Special Needs Trusts and Related Planning
Special needs trusts help disabled Arizona individuals take
advantage of public benefits programs and other planning opportunities.
Frazer Ryan Goldberg & Arnold
LLP is a 2018 Best Law Firms selectee for Elder Law (Metro Tier 1)
A special needs trust is often created to
help a disabled person qualify for needs-based government benefits. Needs-based
benefits are those provided by the federal or state government to individuals
who fall below certain income and resource limits and qualify for Supplemental
Security Income (SSI) and Medicaid, or more particularly, the Arizona
Care System (ALTCS).
Through the creation of a special needs trust, an individual
with resources in excess of the limits provided by those government programs can
still qualify after transferring assets into the trust.
There are multiple types of special needs trusts, such
as first- and third-party trusts.
A first-party trust is created with resources belonging to
the disabled person. If the person owns resources that are valued greater than
the resource limit for SSI and ALTCS, the law allows for those resources to be
moved over to the trust, making them non-countable in the eligibility
Common situations giving rise to the need to establish a
first-party special needs trust are the receipt by the disabled person of an
inheritance or a settlement from a personal injury claim. Consider these key
They can only hold assets that belonged to the disabled
person, and not someone else’s resources
They must be created before the disabled person turns 65
They cannot be established by the disabled person; only the
following may establish a first-party special needs trust: a parent, a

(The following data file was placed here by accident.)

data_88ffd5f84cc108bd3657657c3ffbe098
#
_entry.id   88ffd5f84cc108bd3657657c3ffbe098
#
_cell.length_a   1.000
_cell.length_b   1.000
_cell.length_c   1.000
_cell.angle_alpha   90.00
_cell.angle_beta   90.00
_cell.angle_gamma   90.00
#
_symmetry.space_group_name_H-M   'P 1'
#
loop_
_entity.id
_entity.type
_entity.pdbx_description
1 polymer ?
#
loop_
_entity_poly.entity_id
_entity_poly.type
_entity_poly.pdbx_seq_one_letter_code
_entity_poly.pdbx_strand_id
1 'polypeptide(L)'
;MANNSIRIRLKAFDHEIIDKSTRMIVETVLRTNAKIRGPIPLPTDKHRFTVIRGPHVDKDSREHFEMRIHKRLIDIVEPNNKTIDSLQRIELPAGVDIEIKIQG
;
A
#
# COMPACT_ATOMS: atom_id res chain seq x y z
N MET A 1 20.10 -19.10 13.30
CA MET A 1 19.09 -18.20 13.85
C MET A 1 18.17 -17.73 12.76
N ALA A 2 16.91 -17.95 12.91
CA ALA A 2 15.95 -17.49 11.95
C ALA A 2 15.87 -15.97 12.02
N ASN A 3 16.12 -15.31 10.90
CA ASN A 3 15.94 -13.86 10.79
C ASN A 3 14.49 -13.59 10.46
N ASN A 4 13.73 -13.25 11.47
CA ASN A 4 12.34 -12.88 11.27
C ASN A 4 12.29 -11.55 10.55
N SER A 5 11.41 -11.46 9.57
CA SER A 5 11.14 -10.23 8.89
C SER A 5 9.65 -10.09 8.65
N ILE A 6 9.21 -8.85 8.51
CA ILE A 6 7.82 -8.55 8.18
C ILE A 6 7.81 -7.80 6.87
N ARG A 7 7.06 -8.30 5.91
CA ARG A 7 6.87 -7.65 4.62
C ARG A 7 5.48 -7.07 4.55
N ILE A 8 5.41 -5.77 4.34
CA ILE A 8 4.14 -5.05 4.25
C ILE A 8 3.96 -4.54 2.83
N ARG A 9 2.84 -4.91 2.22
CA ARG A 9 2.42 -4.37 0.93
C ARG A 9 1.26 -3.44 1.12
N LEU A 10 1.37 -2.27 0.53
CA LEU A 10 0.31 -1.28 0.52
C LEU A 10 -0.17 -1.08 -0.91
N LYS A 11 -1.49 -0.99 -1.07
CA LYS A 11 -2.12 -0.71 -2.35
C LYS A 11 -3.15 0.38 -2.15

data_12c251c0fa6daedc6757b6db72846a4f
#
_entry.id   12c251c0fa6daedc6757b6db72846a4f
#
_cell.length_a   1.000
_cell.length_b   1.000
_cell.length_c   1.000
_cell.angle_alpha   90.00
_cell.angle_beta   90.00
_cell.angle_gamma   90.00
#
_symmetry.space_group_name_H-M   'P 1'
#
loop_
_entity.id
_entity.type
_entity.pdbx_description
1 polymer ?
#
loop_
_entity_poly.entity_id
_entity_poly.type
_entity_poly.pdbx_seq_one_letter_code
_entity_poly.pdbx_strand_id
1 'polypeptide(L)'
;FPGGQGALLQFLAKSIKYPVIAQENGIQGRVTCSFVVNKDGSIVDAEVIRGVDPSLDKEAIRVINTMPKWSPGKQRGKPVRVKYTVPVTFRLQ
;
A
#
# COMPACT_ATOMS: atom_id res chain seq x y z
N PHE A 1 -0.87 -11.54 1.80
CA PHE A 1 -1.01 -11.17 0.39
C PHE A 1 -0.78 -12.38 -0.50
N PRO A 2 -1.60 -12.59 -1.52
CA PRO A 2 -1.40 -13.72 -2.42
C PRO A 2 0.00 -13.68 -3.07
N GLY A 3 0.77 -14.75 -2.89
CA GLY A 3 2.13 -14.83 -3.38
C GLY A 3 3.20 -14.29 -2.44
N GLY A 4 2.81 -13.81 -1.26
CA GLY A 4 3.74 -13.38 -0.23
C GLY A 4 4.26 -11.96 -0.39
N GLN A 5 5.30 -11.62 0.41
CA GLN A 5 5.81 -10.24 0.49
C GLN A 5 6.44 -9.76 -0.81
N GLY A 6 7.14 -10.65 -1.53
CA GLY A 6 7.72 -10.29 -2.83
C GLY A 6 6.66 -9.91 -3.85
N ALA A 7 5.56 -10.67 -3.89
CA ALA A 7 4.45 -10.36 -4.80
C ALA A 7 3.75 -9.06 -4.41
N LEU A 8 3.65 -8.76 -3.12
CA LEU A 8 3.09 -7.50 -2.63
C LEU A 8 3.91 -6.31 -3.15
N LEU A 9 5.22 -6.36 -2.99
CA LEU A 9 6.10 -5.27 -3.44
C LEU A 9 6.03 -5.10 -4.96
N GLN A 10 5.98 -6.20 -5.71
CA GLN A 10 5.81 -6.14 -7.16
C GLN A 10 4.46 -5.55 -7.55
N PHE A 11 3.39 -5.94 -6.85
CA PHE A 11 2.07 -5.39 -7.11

grandparent, a guardian or a court.
The State of Arizona must be designated as the primary
beneficiary of anything remaining in the trust when the beneficiary dies, for
The other common type of trust is one created by someone
other than the disabled person (most commonly a parent, grandparent or other
family member) and is referred to as a third-party trust. Since those
resources never belonged to the disabled person, they will not count as a
resource for those needs-based programs. These trusts allow the trustee full
discretion on using the resources for the benefit of the disabled person. Unlike
first-party trusts, the state is not a beneficiary, allowing the person creating
the trust to designate anyone as a final beneficiary.
Our experienced planning attorneys can help you understand
these trusts and guide you toward the creation of the proper trust that will
supplement available government benefits.
Chick Arnold is a Certified Specialist in
Estate and Trust Law (Arizona Board of Legal Specialization). Chick chairs the
Maricopa County Superior Courts' Task Force on Mental Health Services and is a
past chair of the State Bar of Arizona's Elder Law and Mental Health Section.
Marsha Goodman focuses on
life care planning to
enhance the health, safety and well being of her elderly and disabled clients.
She is the 2015-16 Chair-Elect of the State Bar of Arizona's Probate and Trust
Jim McDougall, a former Maricopa County
Superior Court judge, helps families deal with issues of incapacity for an
incapacitated or disabled relative. He often helps clients obtain a guardianship
or conservatorship, and he has represented individuals over whom the
guardianship or conservatorship is sought.
For four years between college and law school,
worked in Maricopa County’s public mental health system. During law school, Josh
spent two years as a crisis specialist in Maricopa County's Crisis Response
Murphey is a skilled and passionate advocate for the elderly, disabled,
mentally ill, and the families who care for those individuals. Jennifer focuses
her practice in the areas of elder law; special needs, benefits and long-term
care planning; guardianships and conservatorships; and estate planning.